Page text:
Using HTML to design the physical appearance of documents has always been contrary to spirit of HTML, which is intended to be used as an information structuring language like SGML. In the HTML 4.0 Specification, the World Wide Consortium has make this explicit: HTML should be used for information structuring, and physical appearance should be specified in style sheets. The physical formatting tags such as FONT, U, STRIKE, and CENTER are now officially deprecated (see http://www.w3.org/TR/REC-html40/intro/intro.html#h-2.3.5).

    This isn't just a matter of HTML purists flogging the honest practitioners: minimizing or eliminating physical formatting makes HTML documents simpler, less prone to syntax errors, and simpler to maintain. (Structure and physical formatting are rigorously separated in both SGML and XML.)

  7. Flexibility:
  8. aside from the issue of document structure vs. physical formatting, WYSIWYG editors tend to make a few tags easily accessible, while entering others is difficult at best. In some cases there is no way to enter particular tags except to switch to a plain HTML code view and type them in. Text-based HTML editors generally provide easy ways to insert any tag or attribute.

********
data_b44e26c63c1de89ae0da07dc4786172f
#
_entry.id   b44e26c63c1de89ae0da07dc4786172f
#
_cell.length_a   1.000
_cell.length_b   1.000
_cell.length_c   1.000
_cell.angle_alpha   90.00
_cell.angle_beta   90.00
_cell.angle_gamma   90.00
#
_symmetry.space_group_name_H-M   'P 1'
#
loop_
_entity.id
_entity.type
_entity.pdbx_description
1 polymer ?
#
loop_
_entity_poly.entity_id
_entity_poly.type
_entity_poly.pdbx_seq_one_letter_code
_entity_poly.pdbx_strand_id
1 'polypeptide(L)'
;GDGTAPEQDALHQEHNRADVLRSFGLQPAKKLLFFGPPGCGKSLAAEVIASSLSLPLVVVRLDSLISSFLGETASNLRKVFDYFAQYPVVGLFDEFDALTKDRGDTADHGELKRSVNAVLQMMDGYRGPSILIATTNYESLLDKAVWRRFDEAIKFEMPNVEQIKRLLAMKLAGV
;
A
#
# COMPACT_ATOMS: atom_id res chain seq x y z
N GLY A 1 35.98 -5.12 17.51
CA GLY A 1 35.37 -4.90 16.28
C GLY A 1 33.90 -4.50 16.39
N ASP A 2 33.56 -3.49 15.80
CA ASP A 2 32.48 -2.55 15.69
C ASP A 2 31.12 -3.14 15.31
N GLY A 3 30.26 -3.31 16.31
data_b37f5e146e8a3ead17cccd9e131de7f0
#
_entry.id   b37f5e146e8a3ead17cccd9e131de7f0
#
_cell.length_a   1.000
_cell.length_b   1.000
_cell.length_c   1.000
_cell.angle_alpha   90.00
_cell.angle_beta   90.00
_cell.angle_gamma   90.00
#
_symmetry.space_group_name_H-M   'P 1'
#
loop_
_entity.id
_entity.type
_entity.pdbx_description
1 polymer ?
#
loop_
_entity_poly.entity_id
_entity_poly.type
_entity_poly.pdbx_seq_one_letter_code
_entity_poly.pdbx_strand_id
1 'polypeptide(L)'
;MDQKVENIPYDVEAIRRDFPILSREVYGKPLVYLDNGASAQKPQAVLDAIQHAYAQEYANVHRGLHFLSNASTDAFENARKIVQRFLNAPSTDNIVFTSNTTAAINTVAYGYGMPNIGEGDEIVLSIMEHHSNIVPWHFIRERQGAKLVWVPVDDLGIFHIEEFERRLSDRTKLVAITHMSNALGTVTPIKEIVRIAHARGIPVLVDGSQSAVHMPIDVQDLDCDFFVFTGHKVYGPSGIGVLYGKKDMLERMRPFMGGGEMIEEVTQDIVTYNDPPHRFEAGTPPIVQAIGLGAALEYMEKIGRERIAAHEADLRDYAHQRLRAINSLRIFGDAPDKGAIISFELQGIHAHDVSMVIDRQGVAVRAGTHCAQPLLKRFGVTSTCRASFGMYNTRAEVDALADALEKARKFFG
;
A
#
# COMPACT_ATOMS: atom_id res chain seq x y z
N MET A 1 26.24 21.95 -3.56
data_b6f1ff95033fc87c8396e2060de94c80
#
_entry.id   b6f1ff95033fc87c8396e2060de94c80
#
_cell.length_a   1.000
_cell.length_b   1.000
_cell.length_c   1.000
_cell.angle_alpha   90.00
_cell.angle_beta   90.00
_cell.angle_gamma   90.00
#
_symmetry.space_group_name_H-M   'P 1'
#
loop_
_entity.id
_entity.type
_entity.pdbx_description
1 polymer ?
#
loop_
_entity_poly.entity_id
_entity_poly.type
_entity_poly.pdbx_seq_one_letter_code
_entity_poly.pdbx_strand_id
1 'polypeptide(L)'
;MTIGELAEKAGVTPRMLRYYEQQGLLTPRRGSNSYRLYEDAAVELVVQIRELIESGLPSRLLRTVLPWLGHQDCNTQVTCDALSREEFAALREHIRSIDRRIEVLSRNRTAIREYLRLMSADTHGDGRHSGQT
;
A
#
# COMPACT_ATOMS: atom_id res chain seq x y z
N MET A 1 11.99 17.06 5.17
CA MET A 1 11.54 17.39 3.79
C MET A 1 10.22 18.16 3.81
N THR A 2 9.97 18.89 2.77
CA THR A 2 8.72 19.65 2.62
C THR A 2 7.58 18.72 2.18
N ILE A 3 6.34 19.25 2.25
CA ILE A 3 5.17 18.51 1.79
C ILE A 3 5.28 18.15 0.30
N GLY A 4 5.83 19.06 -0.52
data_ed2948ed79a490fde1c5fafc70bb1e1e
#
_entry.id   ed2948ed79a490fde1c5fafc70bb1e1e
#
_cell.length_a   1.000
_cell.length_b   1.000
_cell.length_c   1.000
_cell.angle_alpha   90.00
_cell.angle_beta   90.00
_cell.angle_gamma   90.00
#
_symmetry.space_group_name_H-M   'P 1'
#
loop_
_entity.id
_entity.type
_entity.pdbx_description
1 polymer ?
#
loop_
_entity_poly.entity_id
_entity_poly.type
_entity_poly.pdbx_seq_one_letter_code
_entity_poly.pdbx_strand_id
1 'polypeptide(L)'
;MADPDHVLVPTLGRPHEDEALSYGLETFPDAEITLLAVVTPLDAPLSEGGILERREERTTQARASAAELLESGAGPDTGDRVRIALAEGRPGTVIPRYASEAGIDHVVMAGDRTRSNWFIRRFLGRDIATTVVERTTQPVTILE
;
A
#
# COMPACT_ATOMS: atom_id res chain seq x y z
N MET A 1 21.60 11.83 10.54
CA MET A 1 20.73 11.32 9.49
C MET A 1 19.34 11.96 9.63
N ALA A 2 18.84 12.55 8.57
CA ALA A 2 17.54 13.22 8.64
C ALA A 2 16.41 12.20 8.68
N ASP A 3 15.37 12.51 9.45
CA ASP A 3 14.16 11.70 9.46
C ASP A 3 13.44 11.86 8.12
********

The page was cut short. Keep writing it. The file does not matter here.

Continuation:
9. WYSIWY(NT)G: (what you see is you [not they] get).
  10. Site developers can never be reminded too often: no two browsers (or browser versions) process HTML code in exactly the same way. In some cases you can use such basic HTML that the rendering will be acceptable in any browser, but in most cases you have to find some workarounds to handle browser differences. HTML editors don't insure good cross-browser code, of course, but they generally make it easier to insert the particular tags and attributes you need. More importantly, since you are looking at the tags and choosing them, it's less likely that you will choose a tag or attribute that may cause trouble in certain browsers.

  11. Speed
  12. The WYSIWYG view comes at a cost in system resources. Each time you press a key, the program must reinterpret and redisplay the page contents. Depending on the efficiency of the authoring program, the length and complexity of the page, the amount of graphics that are included, and how robust the system is, the time required to refresh the display may be significant. There are enough variables here that you may never notice the delay with a particular authoring program on a particular system, but a well written text-based editor will always be faster than a WYSIWYG authoring tool.

With all these reasons, is there any reason not to uninstall your WYSIWYG authoring tool? Sure. It doesn't have to be either/or. HTML authoring is partly HTML coding and partly data-entry. We think a text-based HTML editor like HomeSite is superior for the coding part, but a WYSIWYG interface is often pleasanter to use when typing in the page contents, and may be easier to use for specialized purposes such as modifying table design. But if we had to choose one or the other ... well, you can guess.


Robert Crooks is an Allaire Certified Instructor at Allaire Corp. Please direct comments on this column to talkback@allaire.com.